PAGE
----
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17 workers at HighPointe nursing home accused of felony patient abuse

Seventeen workers at the HighPointe nursing facility are accused by the State Attorney General’s Office of abusing patients at the facility on Michigan Avenue, a law enforcement source told The Buffalo News.

Felony criminal complaints filed in Buffalo City Court allege mistreatment of residents at the facility, but the files will not be made public until the accused are arraigned Friday afternoon, court representatives said.

More details are expected to be released later today.

The Buffalo nursing home is operated by Kaleida Health.

An official at HighPointe declined to comment on the law enforcement action and officials at Kaleida Health did not immediately return a phone call seeking comment.

HighPointe on Michigan Health Care Facility is a 300-bed facility that opened in December 2011 on the Buffalo Niagara Medical Campus. The $64 million facility replaced the 242-bed Deaconess Center on Humboldt Parkway and the 75-bed skilled-nursing unit in Millard Fillmore Hospital, Gates Circle.

HighPointe was the first nursing home built in Buffalo in decades.

The facility posted a 97 percent occupancy rate last month.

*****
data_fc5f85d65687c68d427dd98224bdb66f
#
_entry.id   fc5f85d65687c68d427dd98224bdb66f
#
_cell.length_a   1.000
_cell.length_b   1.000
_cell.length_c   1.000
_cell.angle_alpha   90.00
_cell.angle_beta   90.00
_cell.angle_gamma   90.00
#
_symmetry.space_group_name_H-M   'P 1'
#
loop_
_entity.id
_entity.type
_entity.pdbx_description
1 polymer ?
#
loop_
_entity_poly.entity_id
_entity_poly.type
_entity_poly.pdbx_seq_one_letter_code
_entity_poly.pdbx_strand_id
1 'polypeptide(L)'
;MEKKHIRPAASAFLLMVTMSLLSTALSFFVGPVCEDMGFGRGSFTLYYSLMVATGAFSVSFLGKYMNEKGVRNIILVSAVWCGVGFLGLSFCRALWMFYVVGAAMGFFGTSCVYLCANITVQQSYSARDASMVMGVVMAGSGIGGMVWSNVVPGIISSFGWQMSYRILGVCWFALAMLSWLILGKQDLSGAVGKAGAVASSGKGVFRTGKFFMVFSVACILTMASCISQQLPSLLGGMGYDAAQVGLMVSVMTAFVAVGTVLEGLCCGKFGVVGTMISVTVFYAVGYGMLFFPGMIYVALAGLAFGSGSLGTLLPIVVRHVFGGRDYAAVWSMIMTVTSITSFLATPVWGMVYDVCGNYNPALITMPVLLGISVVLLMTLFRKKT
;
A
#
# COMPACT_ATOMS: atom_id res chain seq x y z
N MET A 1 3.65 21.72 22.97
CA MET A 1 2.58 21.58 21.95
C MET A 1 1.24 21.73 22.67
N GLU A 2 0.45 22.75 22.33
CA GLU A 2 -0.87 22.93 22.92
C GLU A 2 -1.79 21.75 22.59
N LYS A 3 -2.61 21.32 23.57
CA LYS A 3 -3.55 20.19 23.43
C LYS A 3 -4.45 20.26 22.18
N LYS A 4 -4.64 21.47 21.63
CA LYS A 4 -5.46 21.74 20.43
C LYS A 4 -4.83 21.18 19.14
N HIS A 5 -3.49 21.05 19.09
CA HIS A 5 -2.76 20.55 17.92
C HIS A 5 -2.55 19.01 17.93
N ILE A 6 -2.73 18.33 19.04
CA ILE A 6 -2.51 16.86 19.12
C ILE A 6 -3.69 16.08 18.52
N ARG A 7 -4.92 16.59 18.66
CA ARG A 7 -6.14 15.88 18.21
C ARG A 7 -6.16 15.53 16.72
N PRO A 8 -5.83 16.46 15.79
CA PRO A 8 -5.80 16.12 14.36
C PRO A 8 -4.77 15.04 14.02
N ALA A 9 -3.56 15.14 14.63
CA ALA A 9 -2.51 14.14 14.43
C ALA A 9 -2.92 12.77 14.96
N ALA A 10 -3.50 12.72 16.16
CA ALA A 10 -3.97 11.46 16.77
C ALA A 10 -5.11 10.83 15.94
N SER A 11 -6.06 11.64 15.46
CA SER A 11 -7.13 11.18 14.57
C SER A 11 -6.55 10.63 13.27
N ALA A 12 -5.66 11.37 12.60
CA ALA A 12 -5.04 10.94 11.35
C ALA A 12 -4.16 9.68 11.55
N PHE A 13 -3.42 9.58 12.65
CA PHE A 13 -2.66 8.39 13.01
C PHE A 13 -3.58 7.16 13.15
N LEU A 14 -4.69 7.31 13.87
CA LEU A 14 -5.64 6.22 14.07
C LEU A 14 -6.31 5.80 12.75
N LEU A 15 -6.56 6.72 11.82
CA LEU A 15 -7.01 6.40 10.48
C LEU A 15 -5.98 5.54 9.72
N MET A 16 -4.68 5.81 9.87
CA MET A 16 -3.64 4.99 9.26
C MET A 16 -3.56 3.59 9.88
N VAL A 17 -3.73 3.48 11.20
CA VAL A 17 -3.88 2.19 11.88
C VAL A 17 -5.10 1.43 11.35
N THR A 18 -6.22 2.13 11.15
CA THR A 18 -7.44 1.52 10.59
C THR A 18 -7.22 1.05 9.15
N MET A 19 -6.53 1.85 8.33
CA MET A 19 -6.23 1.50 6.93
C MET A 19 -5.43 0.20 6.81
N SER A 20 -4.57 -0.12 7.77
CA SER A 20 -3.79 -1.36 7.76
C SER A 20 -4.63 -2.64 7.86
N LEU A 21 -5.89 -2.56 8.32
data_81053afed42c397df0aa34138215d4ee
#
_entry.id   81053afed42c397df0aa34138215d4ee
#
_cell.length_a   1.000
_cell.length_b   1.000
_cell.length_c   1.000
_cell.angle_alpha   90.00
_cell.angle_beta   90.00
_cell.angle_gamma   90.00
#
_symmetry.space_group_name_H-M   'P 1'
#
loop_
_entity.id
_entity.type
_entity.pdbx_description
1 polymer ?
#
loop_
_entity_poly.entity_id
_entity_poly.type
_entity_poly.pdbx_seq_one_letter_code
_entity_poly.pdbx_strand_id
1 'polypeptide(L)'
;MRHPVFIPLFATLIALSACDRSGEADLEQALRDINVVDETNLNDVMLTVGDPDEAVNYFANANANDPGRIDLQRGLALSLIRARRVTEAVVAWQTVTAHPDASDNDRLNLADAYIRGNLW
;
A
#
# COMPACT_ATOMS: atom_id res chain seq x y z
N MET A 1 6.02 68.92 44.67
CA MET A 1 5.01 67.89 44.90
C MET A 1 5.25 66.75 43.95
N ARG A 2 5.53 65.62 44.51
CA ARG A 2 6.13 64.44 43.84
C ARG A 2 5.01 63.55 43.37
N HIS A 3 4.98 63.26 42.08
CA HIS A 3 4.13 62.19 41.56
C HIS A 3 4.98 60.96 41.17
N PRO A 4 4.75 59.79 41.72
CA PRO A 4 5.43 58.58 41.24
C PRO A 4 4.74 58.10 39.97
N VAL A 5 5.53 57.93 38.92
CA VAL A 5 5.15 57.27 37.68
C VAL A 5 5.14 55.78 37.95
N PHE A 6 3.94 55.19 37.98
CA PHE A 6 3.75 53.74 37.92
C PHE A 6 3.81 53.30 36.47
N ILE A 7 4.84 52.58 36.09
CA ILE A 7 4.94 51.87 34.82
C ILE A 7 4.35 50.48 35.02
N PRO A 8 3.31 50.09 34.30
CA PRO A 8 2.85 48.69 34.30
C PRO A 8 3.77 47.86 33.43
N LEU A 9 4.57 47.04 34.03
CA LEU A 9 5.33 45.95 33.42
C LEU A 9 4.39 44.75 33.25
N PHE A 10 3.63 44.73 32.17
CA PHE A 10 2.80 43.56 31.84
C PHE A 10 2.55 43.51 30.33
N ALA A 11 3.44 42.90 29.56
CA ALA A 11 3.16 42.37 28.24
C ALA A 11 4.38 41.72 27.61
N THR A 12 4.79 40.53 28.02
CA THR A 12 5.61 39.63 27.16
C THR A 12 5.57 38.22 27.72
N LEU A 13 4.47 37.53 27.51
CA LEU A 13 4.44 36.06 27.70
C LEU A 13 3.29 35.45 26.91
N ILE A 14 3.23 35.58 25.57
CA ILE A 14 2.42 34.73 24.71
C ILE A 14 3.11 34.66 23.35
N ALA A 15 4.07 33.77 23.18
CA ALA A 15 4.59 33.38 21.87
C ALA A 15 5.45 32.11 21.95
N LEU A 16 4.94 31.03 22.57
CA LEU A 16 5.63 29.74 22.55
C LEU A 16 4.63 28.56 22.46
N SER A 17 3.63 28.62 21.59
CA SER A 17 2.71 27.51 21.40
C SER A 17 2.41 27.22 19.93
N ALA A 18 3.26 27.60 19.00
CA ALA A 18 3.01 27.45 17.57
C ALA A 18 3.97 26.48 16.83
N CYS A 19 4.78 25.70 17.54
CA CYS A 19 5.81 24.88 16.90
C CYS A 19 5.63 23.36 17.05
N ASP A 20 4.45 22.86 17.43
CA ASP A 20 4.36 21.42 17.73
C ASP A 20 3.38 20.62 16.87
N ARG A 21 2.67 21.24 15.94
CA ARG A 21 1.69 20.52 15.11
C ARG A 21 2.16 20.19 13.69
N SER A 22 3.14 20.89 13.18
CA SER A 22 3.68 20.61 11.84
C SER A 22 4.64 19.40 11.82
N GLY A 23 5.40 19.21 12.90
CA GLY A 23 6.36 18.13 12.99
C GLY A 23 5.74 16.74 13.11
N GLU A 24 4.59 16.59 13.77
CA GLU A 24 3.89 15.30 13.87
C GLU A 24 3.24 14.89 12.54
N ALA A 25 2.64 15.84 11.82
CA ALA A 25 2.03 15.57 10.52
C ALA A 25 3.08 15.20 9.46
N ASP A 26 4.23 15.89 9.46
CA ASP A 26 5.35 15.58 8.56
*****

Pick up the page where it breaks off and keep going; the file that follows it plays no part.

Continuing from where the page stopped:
Some 270 beds are devoted for residential health care with the rest for pediatric and ventilator patients, according to state Health Department records.

The state received 119 complaints and incident reports through February 2014. The facility’s 44.8 complaints per 100 occupied beds exceeded the state average of 34.1, according to state Health Department data.

The state Health Department conducted 59 on-site inspections at HighPointe. The facility’s 6.4 deficiency citations per 100 occupied beds exceeded the statewide average of 2.2, according to the Health Department data.

Eleven of the 17 citations dealt with quality of care.

Inspectors did not observe actual harm during any visits since 2013 but found many of the problems had the potential for more than minimal harm. Slightly more than half of the problems noted by inspectors were deemed isolated, with the rest part of a pattern. But none of the problems were widespread, according to the state data.